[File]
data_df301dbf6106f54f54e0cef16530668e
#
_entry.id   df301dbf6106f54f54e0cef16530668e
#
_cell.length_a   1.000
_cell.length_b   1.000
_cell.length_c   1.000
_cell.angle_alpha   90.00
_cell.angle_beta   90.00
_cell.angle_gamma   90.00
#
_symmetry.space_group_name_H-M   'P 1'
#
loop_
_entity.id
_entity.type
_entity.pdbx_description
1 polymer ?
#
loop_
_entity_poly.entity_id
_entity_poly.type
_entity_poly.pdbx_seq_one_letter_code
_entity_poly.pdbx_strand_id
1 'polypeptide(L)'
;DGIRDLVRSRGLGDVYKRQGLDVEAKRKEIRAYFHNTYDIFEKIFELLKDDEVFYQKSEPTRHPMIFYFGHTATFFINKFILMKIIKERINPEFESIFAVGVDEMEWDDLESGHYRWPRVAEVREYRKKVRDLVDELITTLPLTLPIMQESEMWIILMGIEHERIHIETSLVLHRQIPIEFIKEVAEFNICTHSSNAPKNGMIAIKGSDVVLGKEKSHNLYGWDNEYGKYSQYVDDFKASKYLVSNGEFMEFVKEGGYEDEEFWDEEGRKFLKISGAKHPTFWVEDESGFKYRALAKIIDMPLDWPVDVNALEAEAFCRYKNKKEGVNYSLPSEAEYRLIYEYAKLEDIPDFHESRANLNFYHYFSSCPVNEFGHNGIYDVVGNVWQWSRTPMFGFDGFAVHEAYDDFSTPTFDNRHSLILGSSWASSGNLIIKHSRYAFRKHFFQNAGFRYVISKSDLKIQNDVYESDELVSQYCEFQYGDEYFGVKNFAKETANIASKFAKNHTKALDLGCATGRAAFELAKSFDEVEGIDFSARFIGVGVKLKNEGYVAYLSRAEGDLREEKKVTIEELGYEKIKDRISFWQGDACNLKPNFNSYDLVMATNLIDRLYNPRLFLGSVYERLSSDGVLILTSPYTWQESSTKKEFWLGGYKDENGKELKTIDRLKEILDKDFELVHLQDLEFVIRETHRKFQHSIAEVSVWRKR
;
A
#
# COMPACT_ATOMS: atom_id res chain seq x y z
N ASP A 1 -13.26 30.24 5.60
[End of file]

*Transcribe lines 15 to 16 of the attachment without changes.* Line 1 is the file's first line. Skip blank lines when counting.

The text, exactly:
_entity.id
_entity.type